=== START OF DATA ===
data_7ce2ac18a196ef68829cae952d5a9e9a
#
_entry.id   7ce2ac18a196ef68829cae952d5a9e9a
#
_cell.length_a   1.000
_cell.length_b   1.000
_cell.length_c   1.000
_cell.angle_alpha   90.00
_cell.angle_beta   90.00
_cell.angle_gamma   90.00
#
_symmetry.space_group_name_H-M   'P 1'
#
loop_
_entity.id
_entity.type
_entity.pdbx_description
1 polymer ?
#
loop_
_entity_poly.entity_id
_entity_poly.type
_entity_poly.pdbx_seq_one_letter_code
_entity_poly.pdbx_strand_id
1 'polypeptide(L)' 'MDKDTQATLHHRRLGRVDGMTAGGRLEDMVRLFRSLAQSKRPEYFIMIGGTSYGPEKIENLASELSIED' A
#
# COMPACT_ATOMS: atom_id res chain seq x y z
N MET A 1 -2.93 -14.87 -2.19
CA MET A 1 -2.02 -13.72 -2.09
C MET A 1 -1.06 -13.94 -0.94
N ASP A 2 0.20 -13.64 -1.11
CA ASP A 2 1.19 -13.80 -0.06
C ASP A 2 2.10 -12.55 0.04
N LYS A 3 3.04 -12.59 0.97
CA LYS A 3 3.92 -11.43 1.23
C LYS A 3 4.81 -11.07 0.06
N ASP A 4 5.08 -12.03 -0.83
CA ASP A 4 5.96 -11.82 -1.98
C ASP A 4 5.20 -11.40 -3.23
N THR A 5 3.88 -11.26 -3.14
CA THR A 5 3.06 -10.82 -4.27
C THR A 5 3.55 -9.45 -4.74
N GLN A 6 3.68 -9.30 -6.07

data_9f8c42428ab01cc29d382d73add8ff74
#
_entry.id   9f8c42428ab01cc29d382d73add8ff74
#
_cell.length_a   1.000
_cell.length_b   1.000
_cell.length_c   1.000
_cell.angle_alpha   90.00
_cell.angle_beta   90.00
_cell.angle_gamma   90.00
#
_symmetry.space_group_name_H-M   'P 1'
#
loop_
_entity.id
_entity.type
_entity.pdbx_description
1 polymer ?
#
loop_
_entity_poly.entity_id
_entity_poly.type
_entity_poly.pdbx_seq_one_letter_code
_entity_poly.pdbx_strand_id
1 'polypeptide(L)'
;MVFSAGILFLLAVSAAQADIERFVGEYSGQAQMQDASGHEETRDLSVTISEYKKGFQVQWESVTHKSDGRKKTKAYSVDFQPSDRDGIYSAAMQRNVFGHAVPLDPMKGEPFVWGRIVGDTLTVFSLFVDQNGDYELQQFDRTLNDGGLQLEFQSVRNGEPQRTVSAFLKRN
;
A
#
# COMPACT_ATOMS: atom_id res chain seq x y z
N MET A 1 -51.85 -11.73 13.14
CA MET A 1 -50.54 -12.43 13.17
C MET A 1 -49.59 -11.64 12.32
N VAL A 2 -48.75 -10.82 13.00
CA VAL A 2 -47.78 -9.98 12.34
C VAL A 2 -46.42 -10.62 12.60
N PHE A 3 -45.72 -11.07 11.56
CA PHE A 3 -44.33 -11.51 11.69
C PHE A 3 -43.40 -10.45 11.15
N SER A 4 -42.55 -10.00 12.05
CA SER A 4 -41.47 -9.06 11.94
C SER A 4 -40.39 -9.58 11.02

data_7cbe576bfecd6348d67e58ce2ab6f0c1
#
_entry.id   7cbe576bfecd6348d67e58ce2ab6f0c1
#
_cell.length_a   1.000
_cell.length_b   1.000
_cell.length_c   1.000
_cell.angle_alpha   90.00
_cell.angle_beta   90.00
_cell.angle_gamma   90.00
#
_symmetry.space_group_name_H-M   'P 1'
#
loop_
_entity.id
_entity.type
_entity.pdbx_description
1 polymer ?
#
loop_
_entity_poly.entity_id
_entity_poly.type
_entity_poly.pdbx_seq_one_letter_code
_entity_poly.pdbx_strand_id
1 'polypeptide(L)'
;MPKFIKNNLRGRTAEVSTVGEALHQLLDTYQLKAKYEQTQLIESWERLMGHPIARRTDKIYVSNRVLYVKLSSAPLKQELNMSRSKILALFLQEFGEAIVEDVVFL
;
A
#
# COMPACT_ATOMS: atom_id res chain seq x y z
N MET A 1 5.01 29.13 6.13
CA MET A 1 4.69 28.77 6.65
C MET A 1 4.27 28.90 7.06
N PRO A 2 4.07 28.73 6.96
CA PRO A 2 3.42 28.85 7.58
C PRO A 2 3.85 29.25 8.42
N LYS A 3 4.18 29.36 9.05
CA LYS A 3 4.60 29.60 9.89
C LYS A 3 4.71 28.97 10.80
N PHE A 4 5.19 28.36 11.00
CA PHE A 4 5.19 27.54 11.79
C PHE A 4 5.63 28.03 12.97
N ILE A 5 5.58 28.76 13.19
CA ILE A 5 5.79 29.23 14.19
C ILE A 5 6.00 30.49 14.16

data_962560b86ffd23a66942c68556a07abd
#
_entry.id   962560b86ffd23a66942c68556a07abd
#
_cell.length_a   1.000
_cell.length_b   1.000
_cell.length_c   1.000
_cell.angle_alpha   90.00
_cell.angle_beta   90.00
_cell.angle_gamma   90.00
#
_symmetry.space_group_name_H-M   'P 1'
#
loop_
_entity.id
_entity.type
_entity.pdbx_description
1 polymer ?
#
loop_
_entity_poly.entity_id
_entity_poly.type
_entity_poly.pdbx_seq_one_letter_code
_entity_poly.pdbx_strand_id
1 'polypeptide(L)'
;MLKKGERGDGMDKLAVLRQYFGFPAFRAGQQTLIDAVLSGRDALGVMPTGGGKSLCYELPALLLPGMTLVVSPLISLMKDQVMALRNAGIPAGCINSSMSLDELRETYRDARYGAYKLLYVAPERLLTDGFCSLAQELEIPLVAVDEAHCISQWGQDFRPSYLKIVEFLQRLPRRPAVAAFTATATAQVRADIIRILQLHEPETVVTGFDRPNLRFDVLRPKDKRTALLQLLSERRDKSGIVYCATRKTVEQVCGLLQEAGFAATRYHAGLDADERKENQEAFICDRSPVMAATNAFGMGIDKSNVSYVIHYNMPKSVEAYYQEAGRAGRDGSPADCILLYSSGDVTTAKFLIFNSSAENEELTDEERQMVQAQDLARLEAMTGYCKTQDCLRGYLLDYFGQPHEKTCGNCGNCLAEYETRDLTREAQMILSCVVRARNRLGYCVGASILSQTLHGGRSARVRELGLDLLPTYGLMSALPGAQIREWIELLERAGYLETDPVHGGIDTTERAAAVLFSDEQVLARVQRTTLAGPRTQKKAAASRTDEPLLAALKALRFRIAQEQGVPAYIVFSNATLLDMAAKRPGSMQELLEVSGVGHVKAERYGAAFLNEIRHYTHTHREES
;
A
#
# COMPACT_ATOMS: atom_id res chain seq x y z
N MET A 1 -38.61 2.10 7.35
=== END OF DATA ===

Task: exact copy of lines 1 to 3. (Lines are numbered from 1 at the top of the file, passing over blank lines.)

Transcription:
data_7ce2ac18a196ef68829cae952d5a9e9a
#
_entry.id   7ce2ac18a196ef68829cae952d5a9e9a